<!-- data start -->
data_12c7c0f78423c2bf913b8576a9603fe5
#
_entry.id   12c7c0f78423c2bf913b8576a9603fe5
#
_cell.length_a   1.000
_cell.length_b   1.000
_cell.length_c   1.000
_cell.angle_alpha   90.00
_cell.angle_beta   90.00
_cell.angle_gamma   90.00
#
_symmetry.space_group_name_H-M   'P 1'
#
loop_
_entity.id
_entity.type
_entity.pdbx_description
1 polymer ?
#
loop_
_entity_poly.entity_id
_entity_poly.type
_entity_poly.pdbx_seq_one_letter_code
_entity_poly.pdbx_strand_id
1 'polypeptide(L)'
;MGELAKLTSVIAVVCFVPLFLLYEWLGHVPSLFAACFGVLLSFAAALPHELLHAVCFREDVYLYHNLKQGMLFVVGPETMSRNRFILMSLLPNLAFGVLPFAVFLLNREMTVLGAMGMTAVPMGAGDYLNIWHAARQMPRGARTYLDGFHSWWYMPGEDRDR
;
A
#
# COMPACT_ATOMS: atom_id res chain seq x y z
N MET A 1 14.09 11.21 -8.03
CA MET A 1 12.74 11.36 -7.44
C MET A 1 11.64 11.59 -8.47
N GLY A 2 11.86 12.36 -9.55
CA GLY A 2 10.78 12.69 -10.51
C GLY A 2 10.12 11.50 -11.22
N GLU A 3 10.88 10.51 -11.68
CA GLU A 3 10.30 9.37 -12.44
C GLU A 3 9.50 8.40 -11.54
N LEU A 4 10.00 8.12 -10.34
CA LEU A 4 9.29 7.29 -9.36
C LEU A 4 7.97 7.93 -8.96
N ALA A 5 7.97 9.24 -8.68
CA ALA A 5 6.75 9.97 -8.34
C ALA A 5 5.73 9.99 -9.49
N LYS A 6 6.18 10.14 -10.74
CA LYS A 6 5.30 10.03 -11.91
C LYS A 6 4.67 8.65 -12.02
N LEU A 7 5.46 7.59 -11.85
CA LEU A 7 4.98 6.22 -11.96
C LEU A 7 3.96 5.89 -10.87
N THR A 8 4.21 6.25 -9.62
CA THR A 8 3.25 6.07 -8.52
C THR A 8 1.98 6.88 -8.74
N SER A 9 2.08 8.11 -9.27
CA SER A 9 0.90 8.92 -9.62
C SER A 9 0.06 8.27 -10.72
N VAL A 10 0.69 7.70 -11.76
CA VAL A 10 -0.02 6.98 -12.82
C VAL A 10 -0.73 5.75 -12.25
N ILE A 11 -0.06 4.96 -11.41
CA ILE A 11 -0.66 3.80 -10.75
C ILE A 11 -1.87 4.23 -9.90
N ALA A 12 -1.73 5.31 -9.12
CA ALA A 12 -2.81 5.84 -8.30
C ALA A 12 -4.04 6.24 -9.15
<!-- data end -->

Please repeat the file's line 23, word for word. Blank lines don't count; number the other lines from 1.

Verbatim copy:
_entity_poly.pdbx_seq_one_letter_code